STEVE INSKEEP, Host:
NPR's Scott Horsley begins our coverage.
SCOTT HORSLEY: But the president reluctantly went along with a temporary two-year extension, once Senate Republicans made it clear, over the weekend, that unless the rich got their tax break, no one else would either.
INSKEEP: Make no mistake, allowing taxes to go up on all Americans would have raised taxes by $3,000 for a typical American family. And that could cost our economy well over a million jobs.
HORSLEY: But with all tax cuts due to expire at month's end, and a more Republican Congress about to be sworn in, Mr. Obama is unwilling to take that chance.
INSKEEP: The American people didn't send us here to wage symbolic battles or win symbolic victories. They would much rather have the comfort of knowing that when they open their first paycheck on January of 2011, it won't be smaller than it was before.
HORSLEY: Senate Republican leader Mitch McConnell said, in a statement last night, he appreciates the president's determined efforts. And he adds, he's optimistic congressional Democrats will be equally open to compromise.
INSKEEP: 35 percent on estates worth more than $5 million. In exchange, President Obama won GOP backing for another 13 months of jobless benefits for the long-term unemployed, as well as a two-year extension of additional tax breaks aimed at working and middle-class families.
INSKEEP: If Republicans truly believe we shouldn't raise taxes on anyone while our economy is still recovering from the recession, then surely we shouldn't cut taxes for wealthy people while letting them rise on parents and students and small businesses.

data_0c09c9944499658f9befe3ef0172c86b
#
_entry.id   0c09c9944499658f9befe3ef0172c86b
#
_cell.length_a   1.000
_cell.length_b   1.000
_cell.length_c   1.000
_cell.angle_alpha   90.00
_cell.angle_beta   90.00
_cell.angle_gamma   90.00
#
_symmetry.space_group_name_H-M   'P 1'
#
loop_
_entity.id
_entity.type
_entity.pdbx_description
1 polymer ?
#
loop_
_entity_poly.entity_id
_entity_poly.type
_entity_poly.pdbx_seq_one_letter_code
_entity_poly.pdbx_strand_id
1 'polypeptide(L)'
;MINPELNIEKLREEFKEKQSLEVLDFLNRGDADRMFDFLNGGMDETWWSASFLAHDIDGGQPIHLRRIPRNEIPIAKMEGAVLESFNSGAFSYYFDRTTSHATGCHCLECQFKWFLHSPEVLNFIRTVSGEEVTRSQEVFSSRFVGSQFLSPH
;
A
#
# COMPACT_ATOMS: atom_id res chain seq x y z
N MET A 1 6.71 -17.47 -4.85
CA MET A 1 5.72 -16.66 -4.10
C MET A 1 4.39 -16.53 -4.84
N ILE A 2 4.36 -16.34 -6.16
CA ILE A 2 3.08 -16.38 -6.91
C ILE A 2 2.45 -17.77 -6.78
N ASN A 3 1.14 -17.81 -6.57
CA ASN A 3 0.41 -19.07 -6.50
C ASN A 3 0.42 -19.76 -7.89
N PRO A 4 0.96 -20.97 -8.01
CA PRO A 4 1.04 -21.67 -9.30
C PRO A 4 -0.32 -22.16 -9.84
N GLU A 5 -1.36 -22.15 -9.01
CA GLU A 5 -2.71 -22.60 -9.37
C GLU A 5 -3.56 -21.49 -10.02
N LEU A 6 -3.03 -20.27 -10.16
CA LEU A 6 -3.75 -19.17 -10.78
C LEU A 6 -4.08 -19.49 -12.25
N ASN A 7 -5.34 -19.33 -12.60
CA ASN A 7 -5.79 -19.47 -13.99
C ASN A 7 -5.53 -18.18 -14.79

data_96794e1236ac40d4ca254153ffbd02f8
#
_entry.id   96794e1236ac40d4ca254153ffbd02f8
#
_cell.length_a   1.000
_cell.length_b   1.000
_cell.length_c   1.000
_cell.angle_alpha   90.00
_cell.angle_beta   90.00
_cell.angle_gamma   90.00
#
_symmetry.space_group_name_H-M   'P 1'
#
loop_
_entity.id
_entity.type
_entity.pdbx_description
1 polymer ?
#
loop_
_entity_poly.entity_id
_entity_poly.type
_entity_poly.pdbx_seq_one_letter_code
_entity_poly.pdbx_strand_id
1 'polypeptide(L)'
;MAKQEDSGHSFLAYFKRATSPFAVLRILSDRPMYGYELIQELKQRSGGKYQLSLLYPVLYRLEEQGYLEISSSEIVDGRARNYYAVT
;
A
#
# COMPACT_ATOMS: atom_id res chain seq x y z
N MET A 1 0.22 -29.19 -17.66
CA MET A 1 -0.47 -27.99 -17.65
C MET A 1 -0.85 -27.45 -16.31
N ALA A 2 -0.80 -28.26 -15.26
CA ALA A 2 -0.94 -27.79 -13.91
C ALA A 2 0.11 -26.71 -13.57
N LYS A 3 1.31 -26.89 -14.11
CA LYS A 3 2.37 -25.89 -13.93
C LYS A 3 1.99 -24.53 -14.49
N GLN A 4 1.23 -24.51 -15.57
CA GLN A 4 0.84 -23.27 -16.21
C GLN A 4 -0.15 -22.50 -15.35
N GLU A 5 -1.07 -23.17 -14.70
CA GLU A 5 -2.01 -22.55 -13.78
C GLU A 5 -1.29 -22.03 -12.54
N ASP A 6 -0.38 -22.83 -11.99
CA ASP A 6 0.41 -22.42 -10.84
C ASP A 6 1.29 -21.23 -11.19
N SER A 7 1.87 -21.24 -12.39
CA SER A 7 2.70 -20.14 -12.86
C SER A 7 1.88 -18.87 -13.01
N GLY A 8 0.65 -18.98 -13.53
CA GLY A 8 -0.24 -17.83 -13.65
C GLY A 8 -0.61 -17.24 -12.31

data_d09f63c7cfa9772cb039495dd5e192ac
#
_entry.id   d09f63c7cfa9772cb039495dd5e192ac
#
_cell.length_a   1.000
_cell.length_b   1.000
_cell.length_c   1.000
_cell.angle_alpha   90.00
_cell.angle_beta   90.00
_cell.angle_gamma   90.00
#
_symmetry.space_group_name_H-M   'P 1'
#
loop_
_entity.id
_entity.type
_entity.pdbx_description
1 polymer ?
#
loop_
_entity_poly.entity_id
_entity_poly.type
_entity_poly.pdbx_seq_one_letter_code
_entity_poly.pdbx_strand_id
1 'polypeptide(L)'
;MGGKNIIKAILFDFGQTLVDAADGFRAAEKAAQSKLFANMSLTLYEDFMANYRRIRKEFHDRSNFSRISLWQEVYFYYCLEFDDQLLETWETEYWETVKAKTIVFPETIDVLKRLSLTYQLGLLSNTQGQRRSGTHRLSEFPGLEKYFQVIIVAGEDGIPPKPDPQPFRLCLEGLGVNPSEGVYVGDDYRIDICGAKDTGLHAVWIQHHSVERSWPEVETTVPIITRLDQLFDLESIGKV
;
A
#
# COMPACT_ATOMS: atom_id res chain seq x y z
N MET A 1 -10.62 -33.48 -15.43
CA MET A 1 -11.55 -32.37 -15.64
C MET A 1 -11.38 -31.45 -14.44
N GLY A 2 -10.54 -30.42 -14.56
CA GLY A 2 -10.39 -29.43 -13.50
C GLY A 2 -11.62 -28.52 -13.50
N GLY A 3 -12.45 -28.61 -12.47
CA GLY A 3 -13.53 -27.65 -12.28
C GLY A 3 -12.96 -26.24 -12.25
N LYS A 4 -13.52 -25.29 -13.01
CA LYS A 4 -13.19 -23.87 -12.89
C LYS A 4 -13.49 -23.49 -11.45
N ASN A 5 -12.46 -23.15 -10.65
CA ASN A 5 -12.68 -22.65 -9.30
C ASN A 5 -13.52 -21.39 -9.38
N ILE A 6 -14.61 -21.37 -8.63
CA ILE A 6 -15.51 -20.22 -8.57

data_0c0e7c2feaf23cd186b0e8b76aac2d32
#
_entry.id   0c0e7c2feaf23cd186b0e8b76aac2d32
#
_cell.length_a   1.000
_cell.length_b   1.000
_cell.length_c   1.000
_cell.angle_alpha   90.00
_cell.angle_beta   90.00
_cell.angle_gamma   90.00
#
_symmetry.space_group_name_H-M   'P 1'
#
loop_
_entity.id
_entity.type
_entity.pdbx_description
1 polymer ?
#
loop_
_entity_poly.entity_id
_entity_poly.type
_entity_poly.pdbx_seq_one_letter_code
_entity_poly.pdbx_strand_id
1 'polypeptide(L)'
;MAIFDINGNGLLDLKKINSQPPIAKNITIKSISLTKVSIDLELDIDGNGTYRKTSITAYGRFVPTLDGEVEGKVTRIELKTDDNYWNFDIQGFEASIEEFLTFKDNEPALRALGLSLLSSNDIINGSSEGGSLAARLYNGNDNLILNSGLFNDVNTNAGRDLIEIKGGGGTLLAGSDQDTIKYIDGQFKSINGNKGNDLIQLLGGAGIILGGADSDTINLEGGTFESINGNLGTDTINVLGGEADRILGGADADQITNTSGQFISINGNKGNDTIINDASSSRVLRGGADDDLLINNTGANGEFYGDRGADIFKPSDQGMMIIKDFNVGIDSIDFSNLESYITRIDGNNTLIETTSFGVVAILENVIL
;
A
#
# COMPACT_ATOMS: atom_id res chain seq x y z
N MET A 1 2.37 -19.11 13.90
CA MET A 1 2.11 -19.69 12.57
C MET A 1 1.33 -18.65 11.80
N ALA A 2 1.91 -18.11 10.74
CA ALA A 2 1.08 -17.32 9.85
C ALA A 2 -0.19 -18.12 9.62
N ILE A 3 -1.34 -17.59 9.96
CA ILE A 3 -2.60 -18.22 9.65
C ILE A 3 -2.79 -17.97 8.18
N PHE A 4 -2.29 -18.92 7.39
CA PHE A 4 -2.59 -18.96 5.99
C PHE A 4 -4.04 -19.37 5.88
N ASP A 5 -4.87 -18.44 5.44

HORSLEY: The framework agreement does not include the president's signature Making Work Pay tax cut, a part of the stimulus package that provided up to $800 a year for working families. Instead, he's calling for a one-year cut in the portion of payroll taxes that workers contribute to Social Security.
INSKEEP: $120 billion next year.
INSKEEP: It's the right thing to do for jobs. It's the right thing to do for the middle class. It is the right thing to do for business. And it's the right thing to do for our economy.
HORSLEY: The deal also give Congress a two-year window to consider more fundamental changes in the tax code, as recommended by several deficit watchdog committees in recent days. The president is clearly banking on a change in the political winds during that period.
INSKEEP: As I engage in a conversation with the American people about the hard choices we're going to have to make to secure our future and our children's future and our grandchildren's future, it will become apparent that we cannot afford to extend those tax cuts any longer.
HORSLEY: Scott Horsley, NPR News, the White House.
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